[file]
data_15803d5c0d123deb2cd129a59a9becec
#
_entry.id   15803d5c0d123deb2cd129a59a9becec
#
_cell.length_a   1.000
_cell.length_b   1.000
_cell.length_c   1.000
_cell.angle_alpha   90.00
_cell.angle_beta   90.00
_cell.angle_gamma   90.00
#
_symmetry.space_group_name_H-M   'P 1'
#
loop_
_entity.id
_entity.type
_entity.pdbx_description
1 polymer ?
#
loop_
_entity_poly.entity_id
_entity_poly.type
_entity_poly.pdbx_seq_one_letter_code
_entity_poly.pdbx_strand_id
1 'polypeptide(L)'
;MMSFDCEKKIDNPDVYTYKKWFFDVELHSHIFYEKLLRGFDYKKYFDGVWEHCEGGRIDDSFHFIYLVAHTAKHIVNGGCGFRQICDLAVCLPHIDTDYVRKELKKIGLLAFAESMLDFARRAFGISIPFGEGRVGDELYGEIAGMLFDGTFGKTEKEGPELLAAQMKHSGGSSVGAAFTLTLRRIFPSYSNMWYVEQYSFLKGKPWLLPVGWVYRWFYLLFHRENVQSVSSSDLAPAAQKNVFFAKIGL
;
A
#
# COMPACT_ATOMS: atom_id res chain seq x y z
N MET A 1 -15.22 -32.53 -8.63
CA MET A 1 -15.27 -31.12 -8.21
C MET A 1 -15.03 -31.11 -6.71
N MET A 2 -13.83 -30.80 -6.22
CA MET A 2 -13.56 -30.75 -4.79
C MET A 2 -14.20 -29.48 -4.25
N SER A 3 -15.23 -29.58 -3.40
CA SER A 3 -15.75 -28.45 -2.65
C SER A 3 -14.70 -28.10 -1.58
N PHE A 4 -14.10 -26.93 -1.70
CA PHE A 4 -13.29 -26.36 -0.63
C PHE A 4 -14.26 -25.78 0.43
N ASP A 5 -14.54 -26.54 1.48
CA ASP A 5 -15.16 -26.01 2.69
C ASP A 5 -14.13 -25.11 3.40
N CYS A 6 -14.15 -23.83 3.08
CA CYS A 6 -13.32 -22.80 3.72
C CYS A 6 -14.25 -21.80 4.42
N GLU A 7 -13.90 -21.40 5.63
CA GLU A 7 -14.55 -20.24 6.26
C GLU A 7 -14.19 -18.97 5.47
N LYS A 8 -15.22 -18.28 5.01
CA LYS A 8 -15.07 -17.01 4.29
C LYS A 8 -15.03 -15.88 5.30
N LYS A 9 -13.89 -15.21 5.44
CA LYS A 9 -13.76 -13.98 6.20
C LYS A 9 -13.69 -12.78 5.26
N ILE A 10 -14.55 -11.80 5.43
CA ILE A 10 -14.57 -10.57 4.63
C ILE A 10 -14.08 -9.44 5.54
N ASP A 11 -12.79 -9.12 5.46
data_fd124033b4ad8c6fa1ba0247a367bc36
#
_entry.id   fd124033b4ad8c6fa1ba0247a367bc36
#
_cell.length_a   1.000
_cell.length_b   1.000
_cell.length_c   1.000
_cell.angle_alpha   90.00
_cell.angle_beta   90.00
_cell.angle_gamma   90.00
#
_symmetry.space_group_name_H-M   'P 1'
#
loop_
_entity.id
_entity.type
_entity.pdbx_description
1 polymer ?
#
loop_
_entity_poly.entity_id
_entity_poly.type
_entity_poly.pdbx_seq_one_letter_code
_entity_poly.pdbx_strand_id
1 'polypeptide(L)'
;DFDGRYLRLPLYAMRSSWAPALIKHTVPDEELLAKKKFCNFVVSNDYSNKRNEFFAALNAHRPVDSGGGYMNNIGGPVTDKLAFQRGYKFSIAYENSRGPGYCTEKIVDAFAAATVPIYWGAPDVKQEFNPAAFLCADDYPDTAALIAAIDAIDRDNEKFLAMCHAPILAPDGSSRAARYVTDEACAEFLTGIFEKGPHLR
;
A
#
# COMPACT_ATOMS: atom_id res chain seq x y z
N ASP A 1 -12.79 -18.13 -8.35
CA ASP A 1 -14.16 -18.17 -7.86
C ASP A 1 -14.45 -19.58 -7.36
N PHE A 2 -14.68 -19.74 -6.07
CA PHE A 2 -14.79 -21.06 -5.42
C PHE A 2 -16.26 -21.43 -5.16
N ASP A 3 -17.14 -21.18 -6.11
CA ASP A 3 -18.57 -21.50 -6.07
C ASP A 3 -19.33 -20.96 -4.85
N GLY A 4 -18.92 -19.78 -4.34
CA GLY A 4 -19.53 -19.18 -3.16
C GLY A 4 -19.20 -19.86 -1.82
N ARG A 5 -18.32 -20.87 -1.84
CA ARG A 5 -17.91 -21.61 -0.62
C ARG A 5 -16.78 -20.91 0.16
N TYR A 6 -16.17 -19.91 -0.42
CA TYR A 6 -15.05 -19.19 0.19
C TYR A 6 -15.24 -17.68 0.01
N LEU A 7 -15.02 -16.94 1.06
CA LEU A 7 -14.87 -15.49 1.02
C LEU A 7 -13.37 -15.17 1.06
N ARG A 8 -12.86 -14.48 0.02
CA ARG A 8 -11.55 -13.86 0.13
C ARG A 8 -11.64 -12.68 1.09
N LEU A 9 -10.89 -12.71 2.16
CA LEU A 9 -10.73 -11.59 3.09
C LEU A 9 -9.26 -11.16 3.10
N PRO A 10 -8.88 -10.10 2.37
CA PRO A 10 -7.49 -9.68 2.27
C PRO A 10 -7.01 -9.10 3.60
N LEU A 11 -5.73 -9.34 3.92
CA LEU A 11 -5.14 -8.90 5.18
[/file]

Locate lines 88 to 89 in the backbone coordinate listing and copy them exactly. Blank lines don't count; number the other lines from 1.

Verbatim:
;
A